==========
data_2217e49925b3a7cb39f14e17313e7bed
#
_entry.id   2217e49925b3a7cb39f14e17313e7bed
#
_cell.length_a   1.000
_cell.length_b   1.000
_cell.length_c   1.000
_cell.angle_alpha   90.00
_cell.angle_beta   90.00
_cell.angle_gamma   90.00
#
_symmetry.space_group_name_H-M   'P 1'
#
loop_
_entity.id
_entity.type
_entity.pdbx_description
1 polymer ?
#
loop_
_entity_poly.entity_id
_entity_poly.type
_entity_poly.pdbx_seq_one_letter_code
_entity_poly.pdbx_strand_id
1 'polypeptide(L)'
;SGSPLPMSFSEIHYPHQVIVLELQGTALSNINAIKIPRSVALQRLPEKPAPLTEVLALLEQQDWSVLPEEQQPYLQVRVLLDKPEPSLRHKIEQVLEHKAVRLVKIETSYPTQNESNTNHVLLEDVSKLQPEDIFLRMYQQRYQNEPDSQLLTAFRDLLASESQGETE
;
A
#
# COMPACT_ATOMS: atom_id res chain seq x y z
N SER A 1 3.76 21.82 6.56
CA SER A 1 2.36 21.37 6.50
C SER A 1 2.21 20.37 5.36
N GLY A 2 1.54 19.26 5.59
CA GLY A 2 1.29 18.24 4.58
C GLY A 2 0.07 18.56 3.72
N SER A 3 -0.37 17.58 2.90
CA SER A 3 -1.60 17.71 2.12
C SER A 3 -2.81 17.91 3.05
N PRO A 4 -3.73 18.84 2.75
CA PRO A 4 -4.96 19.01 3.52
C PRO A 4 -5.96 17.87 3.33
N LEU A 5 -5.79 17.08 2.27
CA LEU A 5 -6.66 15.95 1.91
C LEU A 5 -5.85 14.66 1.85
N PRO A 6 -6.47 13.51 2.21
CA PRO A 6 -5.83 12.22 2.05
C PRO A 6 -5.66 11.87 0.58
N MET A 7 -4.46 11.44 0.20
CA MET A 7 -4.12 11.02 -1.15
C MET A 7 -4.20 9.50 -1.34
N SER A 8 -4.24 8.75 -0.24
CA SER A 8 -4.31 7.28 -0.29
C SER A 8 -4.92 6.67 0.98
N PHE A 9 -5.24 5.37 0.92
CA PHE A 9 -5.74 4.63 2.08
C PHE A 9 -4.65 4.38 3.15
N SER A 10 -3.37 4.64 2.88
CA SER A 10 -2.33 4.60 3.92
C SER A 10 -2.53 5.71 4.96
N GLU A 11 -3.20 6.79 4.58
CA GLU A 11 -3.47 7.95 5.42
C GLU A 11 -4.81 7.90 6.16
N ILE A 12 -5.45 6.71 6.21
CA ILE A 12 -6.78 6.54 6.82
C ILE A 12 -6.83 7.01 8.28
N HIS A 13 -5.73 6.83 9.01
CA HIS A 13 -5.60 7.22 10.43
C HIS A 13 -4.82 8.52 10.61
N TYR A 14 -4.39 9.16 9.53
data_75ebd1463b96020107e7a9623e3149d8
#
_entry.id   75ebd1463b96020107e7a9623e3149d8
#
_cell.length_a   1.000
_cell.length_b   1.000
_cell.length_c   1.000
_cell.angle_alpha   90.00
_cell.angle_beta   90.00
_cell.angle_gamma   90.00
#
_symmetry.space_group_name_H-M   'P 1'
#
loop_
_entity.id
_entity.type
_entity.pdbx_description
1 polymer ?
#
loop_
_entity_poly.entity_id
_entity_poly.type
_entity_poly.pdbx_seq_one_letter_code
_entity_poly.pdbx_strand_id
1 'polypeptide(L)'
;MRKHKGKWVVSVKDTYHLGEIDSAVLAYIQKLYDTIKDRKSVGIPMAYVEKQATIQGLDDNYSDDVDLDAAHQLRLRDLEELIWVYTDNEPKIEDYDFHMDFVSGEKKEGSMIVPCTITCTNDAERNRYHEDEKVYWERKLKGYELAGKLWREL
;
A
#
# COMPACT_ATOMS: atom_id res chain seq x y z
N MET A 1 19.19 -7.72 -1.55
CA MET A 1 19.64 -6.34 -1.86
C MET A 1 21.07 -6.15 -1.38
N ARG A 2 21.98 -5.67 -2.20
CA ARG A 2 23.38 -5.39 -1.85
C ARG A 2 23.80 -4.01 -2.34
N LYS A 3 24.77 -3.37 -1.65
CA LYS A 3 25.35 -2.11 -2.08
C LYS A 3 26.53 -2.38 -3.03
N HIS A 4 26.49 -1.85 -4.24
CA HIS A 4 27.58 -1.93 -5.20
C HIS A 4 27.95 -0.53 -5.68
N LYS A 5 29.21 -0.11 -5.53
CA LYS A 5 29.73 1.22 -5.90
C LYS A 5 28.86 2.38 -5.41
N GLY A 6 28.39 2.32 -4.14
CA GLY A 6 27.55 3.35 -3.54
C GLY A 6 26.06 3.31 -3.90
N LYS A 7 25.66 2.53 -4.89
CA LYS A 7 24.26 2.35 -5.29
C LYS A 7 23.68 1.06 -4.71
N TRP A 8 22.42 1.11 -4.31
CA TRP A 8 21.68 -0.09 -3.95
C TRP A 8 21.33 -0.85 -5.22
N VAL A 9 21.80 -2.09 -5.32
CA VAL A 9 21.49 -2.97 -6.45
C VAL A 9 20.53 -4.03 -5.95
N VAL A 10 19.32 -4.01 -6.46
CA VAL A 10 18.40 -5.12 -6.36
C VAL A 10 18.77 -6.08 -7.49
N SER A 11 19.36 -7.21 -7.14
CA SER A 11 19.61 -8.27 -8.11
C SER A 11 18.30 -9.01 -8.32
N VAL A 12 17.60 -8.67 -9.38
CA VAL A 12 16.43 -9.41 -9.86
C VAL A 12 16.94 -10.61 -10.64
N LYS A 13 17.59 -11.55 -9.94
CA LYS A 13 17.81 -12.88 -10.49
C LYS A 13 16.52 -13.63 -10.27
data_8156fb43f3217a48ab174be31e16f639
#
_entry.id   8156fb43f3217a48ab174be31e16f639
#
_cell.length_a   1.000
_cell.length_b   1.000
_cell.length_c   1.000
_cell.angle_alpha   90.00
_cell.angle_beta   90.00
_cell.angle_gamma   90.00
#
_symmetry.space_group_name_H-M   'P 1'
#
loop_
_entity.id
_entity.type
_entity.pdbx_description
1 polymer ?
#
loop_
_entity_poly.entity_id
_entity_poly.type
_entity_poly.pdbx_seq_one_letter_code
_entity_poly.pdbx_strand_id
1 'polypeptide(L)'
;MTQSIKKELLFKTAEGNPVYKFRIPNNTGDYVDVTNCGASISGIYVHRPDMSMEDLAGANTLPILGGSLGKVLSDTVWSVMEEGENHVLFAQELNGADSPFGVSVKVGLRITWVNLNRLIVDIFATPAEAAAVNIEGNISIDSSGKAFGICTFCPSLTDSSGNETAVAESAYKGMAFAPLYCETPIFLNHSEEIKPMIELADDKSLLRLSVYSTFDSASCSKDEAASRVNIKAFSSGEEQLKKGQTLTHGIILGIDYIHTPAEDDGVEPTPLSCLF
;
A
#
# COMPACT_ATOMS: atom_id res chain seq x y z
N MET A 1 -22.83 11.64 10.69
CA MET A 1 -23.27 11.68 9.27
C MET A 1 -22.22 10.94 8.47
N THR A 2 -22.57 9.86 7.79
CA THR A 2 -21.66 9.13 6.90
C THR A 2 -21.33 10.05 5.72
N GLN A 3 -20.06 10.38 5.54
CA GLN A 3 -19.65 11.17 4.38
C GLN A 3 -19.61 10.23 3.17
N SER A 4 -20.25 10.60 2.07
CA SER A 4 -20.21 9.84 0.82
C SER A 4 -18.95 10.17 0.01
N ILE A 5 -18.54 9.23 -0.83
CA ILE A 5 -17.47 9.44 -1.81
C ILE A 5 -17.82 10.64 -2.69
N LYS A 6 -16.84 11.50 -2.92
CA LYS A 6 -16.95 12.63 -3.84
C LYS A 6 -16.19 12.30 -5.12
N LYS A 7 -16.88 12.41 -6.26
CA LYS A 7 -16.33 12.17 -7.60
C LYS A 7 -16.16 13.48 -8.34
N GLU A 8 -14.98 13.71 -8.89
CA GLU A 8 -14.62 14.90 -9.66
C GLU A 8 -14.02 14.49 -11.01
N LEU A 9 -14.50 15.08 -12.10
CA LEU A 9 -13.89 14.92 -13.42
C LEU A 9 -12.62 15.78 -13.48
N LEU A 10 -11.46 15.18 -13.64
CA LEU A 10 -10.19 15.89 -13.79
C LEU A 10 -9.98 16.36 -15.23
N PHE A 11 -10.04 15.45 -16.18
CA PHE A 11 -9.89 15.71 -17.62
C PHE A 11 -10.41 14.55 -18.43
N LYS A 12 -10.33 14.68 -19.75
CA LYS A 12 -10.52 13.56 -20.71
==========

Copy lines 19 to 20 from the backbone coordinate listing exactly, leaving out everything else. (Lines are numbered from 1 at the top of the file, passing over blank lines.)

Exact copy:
#
loop_